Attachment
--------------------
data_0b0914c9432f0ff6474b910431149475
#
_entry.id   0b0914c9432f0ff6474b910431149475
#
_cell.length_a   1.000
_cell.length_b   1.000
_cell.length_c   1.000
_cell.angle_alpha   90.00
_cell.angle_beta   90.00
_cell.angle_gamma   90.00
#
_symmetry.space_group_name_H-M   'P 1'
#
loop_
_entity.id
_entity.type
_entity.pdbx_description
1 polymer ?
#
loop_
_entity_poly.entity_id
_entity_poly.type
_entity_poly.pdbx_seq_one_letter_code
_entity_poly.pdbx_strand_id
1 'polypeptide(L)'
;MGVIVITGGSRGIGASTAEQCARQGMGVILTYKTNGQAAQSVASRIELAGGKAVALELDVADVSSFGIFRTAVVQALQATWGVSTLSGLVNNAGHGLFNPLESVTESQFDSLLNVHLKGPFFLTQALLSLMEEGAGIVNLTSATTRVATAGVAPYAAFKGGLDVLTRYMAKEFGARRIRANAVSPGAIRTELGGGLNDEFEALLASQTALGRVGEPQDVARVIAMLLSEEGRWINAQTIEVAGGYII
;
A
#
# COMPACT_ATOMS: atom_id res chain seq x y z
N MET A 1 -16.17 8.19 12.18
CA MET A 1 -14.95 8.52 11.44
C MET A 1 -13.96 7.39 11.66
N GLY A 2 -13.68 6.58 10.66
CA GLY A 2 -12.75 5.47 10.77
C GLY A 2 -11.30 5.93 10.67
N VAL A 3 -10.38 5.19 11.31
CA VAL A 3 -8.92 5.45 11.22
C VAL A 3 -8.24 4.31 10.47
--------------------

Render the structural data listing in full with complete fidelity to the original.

data_0b0914c9432f0ff6474b910431149475
#
_entry.id   0b0914c9432f0ff6474b910431149475
#
_cell.length_a   1.000
_cell.length_b   1.000
_cell.length_c   1.000
_cell.angle_alpha   90.00
_cell.angle_beta   90.00
_cell.angle_gamma   90.00
#
_symmetry.space_group_name_H-M   'P 1'
#
loop_
_entity.id
_entity.type
_entity.pdbx_description
1 polymer ?
#
loop_
_entity_poly.entity_id
_entity_poly.type
_entity_poly.pdbx_seq_one_letter_code
_entity_poly.pdbx_strand_id
1 'polypeptide(L)'
;MGVIVITGGSRGIGASTAEQCARQGMGVILTYKTNGQAAQSVASRIELAGGKAVALELDVADVSSFGIFRTAVVQALQATWGVSTLSGLVNNAGHGLFNPLESVTESQFDSLLNVHLKGPFFLTQALLSLMEEGAGIVNLTSATTRVATAGVAPYAAFKGGLDVLTRYMAKEFGARRIRANAVSPGAIRTELGGGLNDEFEALLASQTALGRVGEPQDVARVIAMLLSEEGRWINAQTIEVAGGYII
;
A
#
# COMPACT_ATOMS: atom_id res chain seq x y z
N MET A 1 -16.17 8.19 12.18
CA MET A 1 -14.95 8.52 11.44
C MET A 1 -13.96 7.39 11.66
N GLY A 2 -13.68 6.58 10.66
CA GLY A 2 -12.75 5.47 10.77
C GLY A 2 -11.30 5.93 10.67
N VAL A 3 -10.38 5.19 11.31
CA VAL A 3 -8.92 5.45 11.22
C VAL A 3 -8.24 4.31 10.47